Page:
His research team named “Wireless Communications and Information Processing (WCIP) Group” is recognized as one of the leading research teams in Europe in the field of Telecommunications and Signal Processing, and is active in two research areas, which are expected to have significant social impact as well. The first concerns technology trends towards the 5G and after 5G wireless networks, where his research concerns the development of new services and the improvements of the energy and data-rate performance of devices, such as smartphones, tablets and sensors. As an example, his team is one of the first in the world working on the utilization of indoor lighting as a wireless network, like WiFi. These systems are called LiFi and we are going to see them work soon, maybe in 2021. The second research area of his team concerns signal processing for biomedical applications. Here we will mention its contribution to the development of the next generation of Cochlear Implants for people with very serious hearing problems. In June 2020 he published the idea of the first exclusively optical (all optical) cochlear implant. The great advantages of this implant compared to the existing ones are the better quality of hearing, the minimization of the risk of damage to the auditory nerve and the lower energy consumption, which allows a longer life of the implant.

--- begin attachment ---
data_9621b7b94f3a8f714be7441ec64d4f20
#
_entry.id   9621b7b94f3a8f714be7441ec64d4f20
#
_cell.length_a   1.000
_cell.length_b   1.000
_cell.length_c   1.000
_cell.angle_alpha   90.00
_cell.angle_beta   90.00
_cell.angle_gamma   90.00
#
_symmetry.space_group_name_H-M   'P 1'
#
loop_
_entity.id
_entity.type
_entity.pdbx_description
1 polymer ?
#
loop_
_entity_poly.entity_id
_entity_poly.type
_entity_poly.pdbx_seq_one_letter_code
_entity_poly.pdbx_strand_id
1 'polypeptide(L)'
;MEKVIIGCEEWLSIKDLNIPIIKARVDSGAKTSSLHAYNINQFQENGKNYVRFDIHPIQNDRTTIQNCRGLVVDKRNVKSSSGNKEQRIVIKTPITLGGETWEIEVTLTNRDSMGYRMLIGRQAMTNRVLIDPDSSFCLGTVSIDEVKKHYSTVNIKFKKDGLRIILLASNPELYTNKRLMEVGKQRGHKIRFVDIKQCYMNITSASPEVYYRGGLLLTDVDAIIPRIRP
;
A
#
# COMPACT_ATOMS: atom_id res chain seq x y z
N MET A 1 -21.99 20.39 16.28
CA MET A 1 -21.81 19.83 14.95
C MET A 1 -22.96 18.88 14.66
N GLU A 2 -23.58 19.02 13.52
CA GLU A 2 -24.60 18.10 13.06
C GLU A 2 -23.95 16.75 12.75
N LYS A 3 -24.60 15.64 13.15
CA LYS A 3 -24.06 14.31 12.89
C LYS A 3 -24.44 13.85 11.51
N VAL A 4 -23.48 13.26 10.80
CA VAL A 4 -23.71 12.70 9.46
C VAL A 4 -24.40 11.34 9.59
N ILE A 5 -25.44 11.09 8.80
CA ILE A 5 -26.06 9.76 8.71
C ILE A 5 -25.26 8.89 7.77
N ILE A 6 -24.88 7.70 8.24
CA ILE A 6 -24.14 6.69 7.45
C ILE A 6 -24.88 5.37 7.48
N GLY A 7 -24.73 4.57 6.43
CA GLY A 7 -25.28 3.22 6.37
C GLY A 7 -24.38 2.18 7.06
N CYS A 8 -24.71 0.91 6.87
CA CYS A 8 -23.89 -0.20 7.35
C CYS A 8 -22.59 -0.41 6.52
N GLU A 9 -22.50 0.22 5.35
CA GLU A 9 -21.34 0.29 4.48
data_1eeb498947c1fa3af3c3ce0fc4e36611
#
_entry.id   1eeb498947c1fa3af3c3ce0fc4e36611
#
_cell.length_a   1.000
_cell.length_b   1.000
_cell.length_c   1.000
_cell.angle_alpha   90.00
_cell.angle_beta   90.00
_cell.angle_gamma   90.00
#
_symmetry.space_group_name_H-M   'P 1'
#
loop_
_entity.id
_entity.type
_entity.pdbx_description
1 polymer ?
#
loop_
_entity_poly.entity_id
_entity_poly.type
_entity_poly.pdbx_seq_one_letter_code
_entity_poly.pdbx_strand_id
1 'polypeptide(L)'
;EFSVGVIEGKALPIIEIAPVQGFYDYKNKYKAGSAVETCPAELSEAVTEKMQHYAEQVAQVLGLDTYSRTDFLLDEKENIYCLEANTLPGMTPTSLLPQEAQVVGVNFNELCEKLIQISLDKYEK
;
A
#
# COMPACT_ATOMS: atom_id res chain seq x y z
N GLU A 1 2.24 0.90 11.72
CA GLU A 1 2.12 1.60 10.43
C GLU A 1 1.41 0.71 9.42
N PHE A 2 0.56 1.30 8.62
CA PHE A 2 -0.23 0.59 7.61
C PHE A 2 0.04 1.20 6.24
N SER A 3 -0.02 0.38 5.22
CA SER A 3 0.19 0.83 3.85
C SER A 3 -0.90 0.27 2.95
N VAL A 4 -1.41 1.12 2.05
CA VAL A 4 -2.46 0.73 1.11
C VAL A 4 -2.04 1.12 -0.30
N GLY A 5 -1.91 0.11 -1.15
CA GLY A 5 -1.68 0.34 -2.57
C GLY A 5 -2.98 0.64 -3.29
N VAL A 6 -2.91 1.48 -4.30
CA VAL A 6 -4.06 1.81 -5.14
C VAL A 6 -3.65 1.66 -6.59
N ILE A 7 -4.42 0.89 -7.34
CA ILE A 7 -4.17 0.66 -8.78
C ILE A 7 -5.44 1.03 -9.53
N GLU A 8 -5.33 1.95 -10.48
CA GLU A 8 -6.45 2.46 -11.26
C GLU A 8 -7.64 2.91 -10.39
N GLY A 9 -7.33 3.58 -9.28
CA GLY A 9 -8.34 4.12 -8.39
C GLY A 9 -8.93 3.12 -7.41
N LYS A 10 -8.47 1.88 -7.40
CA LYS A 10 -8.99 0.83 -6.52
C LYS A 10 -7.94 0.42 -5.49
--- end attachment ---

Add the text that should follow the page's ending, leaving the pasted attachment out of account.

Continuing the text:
Professor George K. Karagiannidis adds that the technological changes that have taken place over the last 20 years, those during the pandemic crisis included, are unprecedented in human history. We live in this historical time, we are part of these events and for this reason we cannot understand the frightening magnitude of the changes that are taking place: “I am optimistic that the 4th industrial revolution will be for the human’s benefit. But at the same time, I am concerned about the great challenges and questions that arise. For example, I recently read a study in which it is estimated that 85% of jobs for 2030 have not yet been invented. So, how can a theory of economics and employment be developed today if we do not know the working model that will exist in 10 years? “and Professor Karagiannidis adds: today theoretical tools in philosophy, politics and economics to answer these challenges and questions do not exist, because any such theory cannot be grounded if it does not take into account the dramatic and rapid changes that are taking place in the field of technology, and especially in informatics and telecommunications. That is, today there is more than ever a need for interdisciplinary development of new theoretical tools, even between seemingly unrelated scientific fields, such as computer science, political science, economics and philosophy, between which until now there was no – or there is minimal – communication.”

Vasiliki Michopoulou